Investors knocked out.
An idea seemingly out of left field given record dwelling completions in Sydney, but stick with it.
Despite record apartment construction in 2016, the rental market is ultimately governed by the supply of rental properties on the market and the demand from tenants, not the absolute number of properties built.
Sydney is a city with an unusually high demand for rentals, for a few reasons.
Firstly, because it’s an expensive city to buy a home to live in, and in an era where job stability is far less common most inhabitants will be a part of the rental market at one time or another (if nothing else the high rates of stamp duty ensure this).
Sydney can also be a transient type of place – the harbour city attracts the most migrants from overseas, but also loses the most incumbent residents interstate or to the regions of New South Wales.
This is a dynamic which leads to a high rate of churn and lots of tenancies.
As home to the strongest economy in the nation in recent years, the annual rate of net overseas migration into New South Wales has been accelerating again, from 50,000 in 2010 back up to to more than 76,500 at the last count in September 2016.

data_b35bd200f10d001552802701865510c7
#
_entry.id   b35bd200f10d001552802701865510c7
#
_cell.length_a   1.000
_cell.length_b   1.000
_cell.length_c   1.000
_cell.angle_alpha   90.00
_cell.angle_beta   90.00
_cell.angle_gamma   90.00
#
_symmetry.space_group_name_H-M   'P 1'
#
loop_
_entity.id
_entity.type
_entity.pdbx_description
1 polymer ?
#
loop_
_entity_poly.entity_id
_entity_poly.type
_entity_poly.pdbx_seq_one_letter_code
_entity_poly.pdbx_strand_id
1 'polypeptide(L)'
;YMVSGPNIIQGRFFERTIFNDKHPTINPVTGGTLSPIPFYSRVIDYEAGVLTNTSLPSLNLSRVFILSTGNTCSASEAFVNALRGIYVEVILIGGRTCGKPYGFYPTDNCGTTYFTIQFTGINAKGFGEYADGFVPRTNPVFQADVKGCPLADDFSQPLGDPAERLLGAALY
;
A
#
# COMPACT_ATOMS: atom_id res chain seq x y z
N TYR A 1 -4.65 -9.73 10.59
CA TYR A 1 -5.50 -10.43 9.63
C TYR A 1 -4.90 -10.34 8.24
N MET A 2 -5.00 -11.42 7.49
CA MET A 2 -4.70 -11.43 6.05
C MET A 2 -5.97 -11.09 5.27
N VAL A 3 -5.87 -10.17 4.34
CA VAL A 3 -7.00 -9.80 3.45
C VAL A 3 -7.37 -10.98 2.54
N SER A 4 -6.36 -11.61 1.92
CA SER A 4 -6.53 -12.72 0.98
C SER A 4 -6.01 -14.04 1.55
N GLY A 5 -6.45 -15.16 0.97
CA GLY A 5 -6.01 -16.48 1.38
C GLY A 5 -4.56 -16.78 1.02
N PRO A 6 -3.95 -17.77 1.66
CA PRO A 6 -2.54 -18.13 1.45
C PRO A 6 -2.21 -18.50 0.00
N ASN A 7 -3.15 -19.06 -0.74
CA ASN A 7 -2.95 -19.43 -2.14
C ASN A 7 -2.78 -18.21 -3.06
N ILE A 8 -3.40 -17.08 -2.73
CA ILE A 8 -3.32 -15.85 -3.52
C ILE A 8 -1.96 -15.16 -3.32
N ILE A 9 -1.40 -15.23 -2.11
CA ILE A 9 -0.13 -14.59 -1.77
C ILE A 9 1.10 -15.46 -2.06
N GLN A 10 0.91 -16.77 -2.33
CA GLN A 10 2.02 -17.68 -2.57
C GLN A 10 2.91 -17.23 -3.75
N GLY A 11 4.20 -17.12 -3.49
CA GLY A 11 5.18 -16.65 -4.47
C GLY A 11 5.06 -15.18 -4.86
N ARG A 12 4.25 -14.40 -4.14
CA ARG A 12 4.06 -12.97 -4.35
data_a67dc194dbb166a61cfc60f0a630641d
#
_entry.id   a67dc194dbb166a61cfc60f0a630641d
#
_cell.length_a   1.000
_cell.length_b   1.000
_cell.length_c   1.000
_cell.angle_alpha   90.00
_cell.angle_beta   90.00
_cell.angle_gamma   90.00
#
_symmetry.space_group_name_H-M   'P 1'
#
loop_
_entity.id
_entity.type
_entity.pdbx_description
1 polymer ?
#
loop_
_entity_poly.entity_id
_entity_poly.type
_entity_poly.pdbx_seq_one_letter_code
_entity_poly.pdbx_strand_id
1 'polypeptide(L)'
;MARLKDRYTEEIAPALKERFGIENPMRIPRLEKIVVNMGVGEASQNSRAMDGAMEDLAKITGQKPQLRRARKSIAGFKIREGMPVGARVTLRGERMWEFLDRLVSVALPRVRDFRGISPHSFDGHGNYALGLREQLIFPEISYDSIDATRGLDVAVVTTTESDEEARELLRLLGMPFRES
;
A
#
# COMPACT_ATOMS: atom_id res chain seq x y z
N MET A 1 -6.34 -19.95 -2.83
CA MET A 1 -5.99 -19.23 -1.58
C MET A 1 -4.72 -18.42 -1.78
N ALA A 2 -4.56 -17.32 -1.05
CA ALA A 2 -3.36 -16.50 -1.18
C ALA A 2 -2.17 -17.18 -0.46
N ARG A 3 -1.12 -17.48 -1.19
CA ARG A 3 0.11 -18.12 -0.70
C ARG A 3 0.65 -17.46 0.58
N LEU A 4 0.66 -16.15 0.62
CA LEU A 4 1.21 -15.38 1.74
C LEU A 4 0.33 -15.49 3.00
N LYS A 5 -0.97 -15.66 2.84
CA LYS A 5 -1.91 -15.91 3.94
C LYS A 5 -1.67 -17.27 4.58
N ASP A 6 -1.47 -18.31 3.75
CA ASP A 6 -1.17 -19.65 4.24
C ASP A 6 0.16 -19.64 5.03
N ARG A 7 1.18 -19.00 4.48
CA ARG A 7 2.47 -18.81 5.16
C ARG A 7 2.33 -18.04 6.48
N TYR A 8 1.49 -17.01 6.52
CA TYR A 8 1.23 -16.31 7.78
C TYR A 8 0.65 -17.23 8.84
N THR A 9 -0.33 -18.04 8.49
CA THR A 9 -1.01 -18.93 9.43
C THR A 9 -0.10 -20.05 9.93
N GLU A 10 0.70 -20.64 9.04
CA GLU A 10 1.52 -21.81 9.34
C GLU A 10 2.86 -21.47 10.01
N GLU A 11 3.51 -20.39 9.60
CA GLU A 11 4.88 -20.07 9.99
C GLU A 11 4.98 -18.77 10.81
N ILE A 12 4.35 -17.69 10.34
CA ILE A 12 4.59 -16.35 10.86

And then there is the unprecedented boom in the number of international students.
At the same time, a significant crackdown in lending to investors is underway, with a credit squeeze and rates being hiked on investor loans, while investors increasingly starved of credit are beginning to turn their interest to cheaper markets upstate or interstate.
Changes announced in the state budget were designed to bring more first homebuyers into the market in their stead.
Domain Group reported this week that apartment rents have increased by 17.4 per cent in Sydney over the last five years, with the growth in apartment rents topping 20 per cent in half a dozen sub-regions.
Sydney may not be at full employment just yet, but with an unemployment rate of just 4.4 per cent it’s been getting pretty close, and we know from historical experience that this tends to bring a high demand for rental properties.
Sydney also has a track record of seeing rental prices spike when demand for investment properties falls sharply, such as from 1985 to 1988 (negative gearing ban), and in 2008 (financial crisis).
A post to bookmark and watch over the next year.
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